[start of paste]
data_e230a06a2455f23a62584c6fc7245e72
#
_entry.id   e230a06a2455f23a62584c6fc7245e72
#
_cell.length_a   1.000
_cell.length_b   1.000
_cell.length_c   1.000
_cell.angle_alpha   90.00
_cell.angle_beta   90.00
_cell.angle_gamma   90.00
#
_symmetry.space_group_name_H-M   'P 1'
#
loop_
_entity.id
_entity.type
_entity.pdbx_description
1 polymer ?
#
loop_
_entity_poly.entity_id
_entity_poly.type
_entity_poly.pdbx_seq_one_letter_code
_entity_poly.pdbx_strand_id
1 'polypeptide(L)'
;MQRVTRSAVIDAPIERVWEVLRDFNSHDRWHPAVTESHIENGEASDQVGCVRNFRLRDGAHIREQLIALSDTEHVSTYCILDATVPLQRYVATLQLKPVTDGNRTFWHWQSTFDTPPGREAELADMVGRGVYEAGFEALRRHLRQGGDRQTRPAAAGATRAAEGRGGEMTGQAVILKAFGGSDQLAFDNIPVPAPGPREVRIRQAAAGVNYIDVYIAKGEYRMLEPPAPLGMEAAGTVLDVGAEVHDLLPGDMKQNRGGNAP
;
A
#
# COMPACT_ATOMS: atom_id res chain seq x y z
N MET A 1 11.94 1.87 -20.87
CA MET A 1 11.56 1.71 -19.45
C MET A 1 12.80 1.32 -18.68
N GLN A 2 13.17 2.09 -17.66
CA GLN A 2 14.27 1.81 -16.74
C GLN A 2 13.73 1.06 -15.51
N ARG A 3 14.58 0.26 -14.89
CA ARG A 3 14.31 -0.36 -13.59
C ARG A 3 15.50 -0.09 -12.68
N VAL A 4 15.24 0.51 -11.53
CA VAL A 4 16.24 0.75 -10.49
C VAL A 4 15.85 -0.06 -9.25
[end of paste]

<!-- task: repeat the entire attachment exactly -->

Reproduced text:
data_e230a06a2455f23a62584c6fc7245e72
#
_entry.id   e230a06a2455f23a62584c6fc7245e72
#
_cell.length_a   1.000
_cell.length_b   1.000
_cell.length_c   1.000
_cell.angle_alpha   90.00
_cell.angle_beta   90.00
_cell.angle_gamma   90.00
#
_symmetry.space_group_name_H-M   'P 1'
#
loop_
_entity.id
_entity.type
_entity.pdbx_description
1 polymer ?
#
loop_
_entity_poly.entity_id
_entity_poly.type
_entity_poly.pdbx_seq_one_letter_code
_entity_poly.pdbx_strand_id
1 'polypeptide(L)'
;MQRVTRSAVIDAPIERVWEVLRDFNSHDRWHPAVTESHIENGEASDQVGCVRNFRLRDGAHIREQLIALSDTEHVSTYCILDATVPLQRYVATLQLKPVTDGNRTFWHWQSTFDTPPGREAELADMVGRGVYEAGFEALRRHLRQGGDRQTRPAAAGATRAAEGRGGEMTGQAVILKAFGGSDQLAFDNIPVPAPGPREVRIRQAAAGVNYIDVYIAKGEYRMLEPPAPLGMEAAGTVLDVGAEVHDLLPGDMKQNRGGNAP
;
A
#
# COMPACT_ATOMS: atom_id res chain seq x y z
N MET A 1 11.94 1.87 -20.87
CA MET A 1 11.56 1.71 -19.45
C MET A 1 12.80 1.32 -18.68
N GLN A 2 13.17 2.09 -17.66
CA GLN A 2 14.27 1.81 -16.74
C GLN A 2 13.73 1.06 -15.51
N ARG A 3 14.58 0.26 -14.89
CA ARG A 3 14.31 -0.36 -13.59
C ARG A 3 15.50 -0.09 -12.68
N VAL A 4 15.24 0.51 -11.53
CA VAL A 4 16.24 0.75 -10.49
C VAL A 4 15.85 -0.06 -9.25